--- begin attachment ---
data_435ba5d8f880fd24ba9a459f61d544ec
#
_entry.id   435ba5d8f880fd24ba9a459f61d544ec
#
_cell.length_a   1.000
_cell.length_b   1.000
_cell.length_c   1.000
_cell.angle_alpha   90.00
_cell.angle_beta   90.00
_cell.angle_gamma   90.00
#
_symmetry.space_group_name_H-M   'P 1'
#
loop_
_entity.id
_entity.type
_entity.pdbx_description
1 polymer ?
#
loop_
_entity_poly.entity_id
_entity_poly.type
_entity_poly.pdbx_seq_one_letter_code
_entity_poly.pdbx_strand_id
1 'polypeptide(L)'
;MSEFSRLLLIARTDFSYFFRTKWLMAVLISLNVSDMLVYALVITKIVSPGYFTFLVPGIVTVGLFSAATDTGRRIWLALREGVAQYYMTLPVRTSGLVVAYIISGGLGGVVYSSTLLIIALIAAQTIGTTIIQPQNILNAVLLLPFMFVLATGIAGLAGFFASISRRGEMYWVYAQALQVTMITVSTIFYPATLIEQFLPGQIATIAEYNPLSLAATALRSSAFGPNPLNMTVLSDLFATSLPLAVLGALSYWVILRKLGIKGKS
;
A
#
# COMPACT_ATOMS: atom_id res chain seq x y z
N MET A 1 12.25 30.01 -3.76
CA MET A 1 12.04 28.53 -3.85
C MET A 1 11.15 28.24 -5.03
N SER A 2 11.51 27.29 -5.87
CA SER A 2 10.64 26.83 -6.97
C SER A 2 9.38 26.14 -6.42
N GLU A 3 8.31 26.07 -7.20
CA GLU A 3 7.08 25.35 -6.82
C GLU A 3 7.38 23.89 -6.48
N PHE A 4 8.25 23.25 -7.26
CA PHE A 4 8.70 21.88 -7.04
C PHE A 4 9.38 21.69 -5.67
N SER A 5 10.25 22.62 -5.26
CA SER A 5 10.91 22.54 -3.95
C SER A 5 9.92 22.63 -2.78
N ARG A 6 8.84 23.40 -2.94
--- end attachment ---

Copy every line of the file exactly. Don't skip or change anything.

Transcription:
data_435ba5d8f880fd24ba9a459f61d544ec
#
_entry.id   435ba5d8f880fd24ba9a459f61d544ec
#
_cell.length_a   1.000
_cell.length_b   1.000
_cell.length_c   1.000
_cell.angle_alpha   90.00
_cell.angle_beta   90.00
_cell.angle_gamma   90.00
#
_symmetry.space_group_name_H-M   'P 1'
#
loop_
_entity.id
_entity.type
_entity.pdbx_description
1 polymer ?
#
loop_
_entity_poly.entity_id
_entity_poly.type
_entity_poly.pdbx_seq_one_letter_code
_entity_poly.pdbx_strand_id
1 'polypeptide(L)'
;MSEFSRLLLIARTDFSYFFRTKWLMAVLISLNVSDMLVYALVITKIVSPGYFTFLVPGIVTVGLFSAATDTGRRIWLALREGVAQYYMTLPVRTSGLVVAYIISGGLGGVVYSSTLLIIALIAAQTIGTTIIQPQNILNAVLLLPFMFVLATGIAGLAGFFASISRRGEMYWVYAQALQVTMITVSTIFYPATLIEQFLPGQIATIAEYNPLSLAATALRSSAFGPNPLNMTVLSDLFATSLPLAVLGALSYWVILRKLGIKGKS
;
A
#
# COMPACT_ATOMS: atom_id res chain seq x y z
N MET A 1 12.25 30.01 -3.76
CA MET A 1 12.04 28.53 -3.85
C MET A 1 11.15 28.24 -5.03
N SER A 2 11.51 27.29 -5.87
CA SER A 2 10.64 26.83 -6.97
C SER A 2 9.38 26.14 -6.42
N GLU A 3 8.31 26.07 -7.20
CA GLU A 3 7.08 25.35 -6.82
C GLU A 3 7.38 23.89 -6.48
N PHE A 4 8.25 23.25 -7.26
CA PHE A 4 8.70 21.88 -7.04
C PHE A 4 9.38 21.69 -5.67
N SER A 5 10.25 22.62 -5.26
CA SER A 5 10.91 22.54 -3.95
C SER A 5 9.92 22.63 -2.78
N ARG A 6 8.84 23.40 -2.94